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Exploring the Lifecycle of a Commercial Landscape

By Ken Hutcheson

 

As a landscaping professional, you understand that every landscape has a lifecycle. Whether the landscape is sophisticated or simple, there are components of the landscape that require a different amount of maintenance/budgetary investment. But when working with a commercial client who may not understand this concept, it can be difficult to carry out certain initiatives that the landscape needs.

By explaining how the lifecycle of their landscape works, and by creating a unique maintenance plan that’s tailored to their property’s elements, you can ensure that your client will see the added value to their property.

 

The Value of a Landscape

Before you start working with a new client, it’s important that they understand the value that their landscape can have on their business and on their brand. It’s only natural for people to want to invest in the interior of a building; however, a building’s landscape gives people their first impression of the company. The landscape is a very important natural resource that adds definition to your client’s brand, and in turn, increases the value of their property. In fact, when an owner chooses to make a significant investment in their landscape, if maintained correctly, it provides a great return on investment. For example, high-end retail plazas will make sure that all of the streets, sidewalks, benches, lighting and other exterior décor have a consistent look and feel. Likewise, the landscape contains vibrant flowerbeds, well-manicured hedges and ornamental trees to align with this particular brand image. The same holds true for business parks. If property managers and owners can work with their contractors to create a routine maintenance schedule that fosters a crisp, clean and safe environment, more businesses will be inclined to lease space in the building. And while the landscape can increase value in your brand, a healthy and attractive landscape also promotes an active and engaged community.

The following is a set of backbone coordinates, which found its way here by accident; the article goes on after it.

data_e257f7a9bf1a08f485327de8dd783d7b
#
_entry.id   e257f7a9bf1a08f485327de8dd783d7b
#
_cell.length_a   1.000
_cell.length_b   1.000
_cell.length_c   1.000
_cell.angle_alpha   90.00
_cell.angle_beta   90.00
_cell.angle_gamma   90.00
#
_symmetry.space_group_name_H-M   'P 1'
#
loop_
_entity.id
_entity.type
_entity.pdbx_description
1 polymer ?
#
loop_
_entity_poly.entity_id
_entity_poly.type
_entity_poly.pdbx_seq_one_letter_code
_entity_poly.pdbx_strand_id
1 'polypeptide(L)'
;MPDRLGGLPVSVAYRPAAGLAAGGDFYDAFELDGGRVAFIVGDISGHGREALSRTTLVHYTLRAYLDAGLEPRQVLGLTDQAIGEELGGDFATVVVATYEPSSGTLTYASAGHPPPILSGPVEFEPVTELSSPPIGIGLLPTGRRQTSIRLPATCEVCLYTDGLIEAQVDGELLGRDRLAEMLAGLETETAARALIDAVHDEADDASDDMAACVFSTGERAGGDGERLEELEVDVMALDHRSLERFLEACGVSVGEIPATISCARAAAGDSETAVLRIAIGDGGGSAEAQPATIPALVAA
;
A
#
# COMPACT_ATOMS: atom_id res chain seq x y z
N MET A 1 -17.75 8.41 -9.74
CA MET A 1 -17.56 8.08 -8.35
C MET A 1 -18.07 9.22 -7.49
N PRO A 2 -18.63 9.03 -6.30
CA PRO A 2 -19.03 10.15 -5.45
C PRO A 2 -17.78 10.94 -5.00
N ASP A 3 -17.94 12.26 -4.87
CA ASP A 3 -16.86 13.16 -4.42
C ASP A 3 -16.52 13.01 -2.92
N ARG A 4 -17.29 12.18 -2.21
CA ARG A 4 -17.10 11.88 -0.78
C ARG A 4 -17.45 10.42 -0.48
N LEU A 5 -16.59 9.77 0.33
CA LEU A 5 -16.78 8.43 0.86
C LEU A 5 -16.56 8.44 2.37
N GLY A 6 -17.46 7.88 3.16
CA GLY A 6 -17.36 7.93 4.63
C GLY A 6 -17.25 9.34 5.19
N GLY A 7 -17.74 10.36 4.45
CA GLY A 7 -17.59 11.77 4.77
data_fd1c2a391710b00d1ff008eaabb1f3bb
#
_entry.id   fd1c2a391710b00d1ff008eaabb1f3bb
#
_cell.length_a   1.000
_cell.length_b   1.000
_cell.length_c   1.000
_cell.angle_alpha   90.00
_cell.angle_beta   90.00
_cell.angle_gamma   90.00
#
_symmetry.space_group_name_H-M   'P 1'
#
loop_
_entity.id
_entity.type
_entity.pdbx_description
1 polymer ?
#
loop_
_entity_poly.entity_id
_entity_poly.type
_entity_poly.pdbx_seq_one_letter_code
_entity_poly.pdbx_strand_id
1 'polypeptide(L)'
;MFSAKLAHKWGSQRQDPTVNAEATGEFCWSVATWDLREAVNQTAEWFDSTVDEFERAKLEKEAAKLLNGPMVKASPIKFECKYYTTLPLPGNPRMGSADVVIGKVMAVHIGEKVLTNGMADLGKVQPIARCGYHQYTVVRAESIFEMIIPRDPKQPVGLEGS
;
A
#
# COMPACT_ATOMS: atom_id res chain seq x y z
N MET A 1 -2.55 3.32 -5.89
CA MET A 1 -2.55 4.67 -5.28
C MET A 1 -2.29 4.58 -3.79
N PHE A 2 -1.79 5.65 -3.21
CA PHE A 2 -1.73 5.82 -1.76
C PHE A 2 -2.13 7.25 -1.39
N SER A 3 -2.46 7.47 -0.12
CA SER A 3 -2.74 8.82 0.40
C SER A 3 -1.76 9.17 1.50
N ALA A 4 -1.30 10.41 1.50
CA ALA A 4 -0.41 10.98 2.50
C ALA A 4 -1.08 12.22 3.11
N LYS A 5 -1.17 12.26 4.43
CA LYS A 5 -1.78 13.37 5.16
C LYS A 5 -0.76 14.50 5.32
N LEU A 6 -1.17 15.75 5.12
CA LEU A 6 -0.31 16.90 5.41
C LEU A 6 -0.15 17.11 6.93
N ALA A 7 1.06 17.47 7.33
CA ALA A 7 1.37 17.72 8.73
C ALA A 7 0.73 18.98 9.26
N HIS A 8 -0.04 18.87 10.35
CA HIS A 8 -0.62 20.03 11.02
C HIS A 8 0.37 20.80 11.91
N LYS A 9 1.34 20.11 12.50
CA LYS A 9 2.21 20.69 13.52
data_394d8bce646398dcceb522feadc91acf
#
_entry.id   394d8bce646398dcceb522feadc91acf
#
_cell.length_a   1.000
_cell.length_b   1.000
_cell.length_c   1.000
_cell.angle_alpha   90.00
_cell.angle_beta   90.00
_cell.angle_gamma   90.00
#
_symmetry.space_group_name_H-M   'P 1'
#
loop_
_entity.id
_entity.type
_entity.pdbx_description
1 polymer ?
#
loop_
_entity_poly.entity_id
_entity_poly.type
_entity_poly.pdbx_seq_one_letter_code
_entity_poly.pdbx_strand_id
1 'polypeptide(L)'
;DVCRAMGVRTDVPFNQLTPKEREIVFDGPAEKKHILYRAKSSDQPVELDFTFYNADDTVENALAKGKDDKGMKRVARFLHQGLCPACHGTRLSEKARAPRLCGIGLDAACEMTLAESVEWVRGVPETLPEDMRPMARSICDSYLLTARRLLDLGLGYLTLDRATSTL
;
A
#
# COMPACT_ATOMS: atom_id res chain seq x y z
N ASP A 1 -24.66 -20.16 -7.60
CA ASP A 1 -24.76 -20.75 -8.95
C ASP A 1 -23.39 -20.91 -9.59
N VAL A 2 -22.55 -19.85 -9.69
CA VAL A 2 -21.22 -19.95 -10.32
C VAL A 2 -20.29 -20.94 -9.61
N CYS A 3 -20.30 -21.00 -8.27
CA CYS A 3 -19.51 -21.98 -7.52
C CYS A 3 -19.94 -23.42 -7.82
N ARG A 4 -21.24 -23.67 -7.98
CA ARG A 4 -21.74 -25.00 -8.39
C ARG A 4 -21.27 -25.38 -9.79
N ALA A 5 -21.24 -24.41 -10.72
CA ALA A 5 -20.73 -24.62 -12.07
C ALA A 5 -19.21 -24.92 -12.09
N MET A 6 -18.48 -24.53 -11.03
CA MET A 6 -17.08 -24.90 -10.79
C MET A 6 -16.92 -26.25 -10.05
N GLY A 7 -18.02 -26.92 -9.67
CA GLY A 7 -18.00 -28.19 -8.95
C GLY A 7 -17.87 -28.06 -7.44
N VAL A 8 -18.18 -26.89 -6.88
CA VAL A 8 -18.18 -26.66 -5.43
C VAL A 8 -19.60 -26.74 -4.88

Just like any living organism, the landscape has a lifecycle. When working with your clients it is critical that they understand that concept as well. Whether you’re just starting out with a client or you’ve worked with them for several years, when a component of their landscape (bushes, grass, hedges, trees, etc.) starts to look dull, it can be easy to blame the landscaper without realizing that features of their property have reached the end of their cycle. To mitigate this risk, contractors should work with their clients to create a 30-, 60-, 90-, 120-day maintenance schedule that prioritizes certain projects and addresses immediate issues. This is also the time where you should confirm your client’s budget, so that you can propose realistic projects and expectations.